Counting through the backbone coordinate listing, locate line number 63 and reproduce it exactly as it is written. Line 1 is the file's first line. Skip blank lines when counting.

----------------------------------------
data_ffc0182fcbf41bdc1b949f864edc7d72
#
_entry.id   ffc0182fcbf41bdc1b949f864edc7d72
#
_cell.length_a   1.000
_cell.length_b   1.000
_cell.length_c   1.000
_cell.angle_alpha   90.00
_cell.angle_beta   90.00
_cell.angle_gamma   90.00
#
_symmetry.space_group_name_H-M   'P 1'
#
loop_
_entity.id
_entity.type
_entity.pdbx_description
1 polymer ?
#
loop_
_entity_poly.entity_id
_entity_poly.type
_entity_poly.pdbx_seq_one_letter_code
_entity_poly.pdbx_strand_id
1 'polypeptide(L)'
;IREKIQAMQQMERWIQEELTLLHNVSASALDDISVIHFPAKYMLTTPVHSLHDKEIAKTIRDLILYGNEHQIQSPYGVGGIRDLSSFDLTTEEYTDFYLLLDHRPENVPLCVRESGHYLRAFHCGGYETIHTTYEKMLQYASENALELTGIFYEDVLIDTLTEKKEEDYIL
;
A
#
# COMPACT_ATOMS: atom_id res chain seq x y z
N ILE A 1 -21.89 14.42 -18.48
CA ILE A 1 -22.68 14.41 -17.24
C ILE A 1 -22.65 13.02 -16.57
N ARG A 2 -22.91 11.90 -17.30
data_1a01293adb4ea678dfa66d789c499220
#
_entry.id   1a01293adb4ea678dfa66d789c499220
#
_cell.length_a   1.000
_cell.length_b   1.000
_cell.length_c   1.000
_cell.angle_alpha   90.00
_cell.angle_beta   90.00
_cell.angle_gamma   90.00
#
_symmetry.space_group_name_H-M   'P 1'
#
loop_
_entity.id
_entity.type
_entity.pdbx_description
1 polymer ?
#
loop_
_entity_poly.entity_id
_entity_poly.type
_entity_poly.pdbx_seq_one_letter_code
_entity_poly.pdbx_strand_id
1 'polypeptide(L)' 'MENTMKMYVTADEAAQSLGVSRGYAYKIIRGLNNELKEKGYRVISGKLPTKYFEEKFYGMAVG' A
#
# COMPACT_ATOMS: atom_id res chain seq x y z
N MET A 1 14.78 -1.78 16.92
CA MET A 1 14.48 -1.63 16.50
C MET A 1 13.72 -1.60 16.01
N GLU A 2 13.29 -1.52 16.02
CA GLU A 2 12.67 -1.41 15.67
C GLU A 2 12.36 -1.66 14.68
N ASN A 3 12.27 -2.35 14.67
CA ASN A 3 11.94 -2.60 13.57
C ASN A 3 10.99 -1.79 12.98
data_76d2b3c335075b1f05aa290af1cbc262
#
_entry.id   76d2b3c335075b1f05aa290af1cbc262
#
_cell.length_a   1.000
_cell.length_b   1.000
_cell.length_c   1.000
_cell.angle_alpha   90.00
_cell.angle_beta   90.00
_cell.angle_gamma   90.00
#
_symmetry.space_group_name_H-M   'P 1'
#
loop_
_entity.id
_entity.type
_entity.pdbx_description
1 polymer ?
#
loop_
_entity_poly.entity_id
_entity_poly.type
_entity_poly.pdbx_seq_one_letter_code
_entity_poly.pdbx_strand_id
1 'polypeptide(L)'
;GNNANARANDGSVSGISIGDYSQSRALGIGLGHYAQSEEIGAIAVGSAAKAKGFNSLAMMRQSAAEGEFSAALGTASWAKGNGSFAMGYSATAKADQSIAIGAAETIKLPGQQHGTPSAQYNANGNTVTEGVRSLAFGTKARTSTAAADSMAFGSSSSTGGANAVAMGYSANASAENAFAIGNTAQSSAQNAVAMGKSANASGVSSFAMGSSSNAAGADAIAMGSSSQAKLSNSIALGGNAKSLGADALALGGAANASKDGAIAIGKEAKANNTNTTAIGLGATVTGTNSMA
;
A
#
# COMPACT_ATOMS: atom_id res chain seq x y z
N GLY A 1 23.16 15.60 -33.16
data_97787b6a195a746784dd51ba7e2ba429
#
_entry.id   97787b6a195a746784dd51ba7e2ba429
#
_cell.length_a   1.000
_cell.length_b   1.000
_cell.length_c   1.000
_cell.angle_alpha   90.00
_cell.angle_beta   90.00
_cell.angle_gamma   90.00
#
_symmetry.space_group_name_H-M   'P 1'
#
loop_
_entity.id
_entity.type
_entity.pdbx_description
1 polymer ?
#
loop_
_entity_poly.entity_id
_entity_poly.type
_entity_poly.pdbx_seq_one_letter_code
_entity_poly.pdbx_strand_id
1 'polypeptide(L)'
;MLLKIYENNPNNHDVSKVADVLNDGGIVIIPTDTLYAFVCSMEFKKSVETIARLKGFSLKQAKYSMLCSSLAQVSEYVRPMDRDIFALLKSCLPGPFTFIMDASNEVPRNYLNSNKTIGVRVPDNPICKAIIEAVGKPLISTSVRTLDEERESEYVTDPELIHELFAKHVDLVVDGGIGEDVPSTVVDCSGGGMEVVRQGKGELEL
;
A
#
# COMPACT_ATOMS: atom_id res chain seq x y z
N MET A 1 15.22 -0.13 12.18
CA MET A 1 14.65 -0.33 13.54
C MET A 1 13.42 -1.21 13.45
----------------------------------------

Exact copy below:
CA MET A 1 14.48 -1.63 16.50